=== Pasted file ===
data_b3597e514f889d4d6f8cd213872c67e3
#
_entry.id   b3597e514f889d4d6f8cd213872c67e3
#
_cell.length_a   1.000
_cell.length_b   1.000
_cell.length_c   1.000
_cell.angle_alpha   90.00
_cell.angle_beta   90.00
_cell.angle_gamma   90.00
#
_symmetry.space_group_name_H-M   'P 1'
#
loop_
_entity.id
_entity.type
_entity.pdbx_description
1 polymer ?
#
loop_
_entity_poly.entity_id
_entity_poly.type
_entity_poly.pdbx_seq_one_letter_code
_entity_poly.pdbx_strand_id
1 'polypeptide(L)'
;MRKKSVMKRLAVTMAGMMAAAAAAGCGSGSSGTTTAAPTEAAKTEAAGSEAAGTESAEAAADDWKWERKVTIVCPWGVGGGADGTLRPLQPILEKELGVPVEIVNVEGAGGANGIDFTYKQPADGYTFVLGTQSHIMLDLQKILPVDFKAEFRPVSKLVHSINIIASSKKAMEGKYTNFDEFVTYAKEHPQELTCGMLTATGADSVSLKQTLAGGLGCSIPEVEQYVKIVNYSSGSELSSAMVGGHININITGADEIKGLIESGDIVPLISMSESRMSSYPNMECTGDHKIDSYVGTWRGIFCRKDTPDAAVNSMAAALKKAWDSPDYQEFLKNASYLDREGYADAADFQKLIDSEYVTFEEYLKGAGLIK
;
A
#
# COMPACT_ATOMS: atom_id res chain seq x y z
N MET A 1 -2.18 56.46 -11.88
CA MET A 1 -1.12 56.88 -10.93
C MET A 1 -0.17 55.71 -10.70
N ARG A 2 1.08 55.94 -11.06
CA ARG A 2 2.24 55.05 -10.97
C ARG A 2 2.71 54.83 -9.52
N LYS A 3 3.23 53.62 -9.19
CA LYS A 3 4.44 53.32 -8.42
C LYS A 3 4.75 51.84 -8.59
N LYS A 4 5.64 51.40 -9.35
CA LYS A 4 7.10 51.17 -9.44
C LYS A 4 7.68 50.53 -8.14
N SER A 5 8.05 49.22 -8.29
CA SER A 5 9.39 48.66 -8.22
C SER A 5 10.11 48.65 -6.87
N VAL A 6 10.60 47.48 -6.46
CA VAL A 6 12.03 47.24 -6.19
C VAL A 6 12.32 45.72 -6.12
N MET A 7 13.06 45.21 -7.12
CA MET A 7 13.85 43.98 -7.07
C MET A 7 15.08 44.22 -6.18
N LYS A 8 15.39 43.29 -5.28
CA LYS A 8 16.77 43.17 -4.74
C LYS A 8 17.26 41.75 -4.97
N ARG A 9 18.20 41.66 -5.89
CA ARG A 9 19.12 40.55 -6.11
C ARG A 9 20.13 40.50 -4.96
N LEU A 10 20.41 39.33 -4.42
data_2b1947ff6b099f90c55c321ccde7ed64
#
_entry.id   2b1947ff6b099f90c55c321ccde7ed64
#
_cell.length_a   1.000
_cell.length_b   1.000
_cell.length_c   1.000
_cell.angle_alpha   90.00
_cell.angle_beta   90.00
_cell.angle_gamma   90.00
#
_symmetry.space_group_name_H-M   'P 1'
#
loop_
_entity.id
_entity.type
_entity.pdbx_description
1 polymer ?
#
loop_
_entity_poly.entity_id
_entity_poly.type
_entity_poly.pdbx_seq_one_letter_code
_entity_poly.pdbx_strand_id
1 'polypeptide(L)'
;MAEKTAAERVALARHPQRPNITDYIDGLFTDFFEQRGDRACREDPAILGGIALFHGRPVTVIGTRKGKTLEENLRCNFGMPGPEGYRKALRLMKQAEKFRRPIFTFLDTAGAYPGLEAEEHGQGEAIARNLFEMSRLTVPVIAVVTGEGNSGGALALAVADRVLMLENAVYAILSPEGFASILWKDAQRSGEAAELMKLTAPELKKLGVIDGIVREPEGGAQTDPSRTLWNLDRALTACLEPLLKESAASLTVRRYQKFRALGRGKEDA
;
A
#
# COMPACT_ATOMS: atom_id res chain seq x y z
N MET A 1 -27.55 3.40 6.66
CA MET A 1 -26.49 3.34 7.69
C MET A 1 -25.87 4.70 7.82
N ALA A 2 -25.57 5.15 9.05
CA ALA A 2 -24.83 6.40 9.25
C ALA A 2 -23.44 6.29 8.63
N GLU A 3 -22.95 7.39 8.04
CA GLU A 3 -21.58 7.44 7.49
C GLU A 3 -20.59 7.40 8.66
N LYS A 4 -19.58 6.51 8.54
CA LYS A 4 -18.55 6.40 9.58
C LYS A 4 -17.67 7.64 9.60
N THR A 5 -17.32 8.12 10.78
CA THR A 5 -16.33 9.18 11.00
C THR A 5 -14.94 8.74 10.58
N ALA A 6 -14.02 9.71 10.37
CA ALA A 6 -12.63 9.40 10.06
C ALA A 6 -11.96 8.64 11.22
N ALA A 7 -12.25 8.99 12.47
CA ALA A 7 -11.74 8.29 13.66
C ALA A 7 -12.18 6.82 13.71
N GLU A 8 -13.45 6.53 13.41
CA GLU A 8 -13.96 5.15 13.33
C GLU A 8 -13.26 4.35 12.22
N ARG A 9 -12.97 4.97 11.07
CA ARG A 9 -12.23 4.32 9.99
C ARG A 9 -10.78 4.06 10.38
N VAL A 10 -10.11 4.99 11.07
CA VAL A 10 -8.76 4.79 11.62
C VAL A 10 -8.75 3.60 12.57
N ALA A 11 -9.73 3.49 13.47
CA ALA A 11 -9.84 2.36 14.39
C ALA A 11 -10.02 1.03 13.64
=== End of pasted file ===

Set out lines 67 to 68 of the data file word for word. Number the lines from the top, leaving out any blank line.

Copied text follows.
_cell.angle_beta   90.00
_cell.angle_gamma   90.00